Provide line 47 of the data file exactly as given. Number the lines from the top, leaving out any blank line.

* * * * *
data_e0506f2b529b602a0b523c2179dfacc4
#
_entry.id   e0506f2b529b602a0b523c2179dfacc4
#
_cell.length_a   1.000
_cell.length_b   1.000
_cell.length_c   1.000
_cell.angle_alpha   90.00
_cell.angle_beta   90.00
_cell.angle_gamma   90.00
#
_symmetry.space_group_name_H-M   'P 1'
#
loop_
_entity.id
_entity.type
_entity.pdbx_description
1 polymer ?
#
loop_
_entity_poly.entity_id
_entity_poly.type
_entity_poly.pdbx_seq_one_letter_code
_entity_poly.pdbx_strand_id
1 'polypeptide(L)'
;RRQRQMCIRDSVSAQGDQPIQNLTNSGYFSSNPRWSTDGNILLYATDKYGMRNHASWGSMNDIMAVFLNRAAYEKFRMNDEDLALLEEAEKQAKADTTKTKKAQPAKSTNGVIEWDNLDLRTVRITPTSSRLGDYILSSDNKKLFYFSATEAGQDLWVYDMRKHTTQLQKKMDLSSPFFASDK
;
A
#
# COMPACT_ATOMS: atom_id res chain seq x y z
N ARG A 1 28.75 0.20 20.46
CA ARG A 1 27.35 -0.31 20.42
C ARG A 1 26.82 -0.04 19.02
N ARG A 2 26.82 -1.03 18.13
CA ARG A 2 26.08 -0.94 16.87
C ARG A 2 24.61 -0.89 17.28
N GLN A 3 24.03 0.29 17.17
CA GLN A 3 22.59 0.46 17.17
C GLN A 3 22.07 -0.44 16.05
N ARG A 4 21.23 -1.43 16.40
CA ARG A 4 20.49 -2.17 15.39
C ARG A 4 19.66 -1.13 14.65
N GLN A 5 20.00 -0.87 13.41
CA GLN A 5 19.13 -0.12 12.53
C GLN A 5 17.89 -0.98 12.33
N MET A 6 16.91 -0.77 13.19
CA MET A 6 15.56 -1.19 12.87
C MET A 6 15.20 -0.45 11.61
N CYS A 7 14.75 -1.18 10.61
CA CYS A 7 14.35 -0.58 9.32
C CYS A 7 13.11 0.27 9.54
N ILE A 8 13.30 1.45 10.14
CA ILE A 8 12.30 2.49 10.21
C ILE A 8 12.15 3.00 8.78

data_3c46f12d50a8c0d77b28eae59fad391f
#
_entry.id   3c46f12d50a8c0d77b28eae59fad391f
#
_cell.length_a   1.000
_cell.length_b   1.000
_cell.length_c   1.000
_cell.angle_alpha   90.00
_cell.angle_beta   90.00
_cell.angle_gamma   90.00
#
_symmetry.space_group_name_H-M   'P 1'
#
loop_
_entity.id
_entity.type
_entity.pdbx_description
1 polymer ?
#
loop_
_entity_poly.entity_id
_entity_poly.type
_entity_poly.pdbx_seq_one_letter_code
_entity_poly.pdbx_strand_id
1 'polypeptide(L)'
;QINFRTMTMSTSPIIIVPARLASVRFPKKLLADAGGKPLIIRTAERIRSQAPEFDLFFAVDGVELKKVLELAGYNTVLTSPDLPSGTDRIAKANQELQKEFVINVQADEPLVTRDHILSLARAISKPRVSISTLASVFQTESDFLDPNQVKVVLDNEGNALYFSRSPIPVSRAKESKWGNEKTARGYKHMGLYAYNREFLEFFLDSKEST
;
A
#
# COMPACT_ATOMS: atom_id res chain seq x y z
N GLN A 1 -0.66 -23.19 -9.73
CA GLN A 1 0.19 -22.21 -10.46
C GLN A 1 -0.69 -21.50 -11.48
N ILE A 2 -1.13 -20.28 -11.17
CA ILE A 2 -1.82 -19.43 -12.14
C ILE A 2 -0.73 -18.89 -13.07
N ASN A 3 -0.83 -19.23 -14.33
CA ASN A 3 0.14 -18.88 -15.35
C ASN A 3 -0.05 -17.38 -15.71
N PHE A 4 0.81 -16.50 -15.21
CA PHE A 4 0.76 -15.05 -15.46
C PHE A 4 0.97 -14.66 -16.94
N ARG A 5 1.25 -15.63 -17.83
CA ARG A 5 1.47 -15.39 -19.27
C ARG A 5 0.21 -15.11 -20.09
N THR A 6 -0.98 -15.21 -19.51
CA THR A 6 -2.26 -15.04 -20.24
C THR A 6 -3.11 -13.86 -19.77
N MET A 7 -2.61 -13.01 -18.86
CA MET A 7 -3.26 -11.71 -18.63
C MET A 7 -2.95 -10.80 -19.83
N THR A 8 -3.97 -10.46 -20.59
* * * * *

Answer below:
CA MET A 6 15.56 -1.19 12.87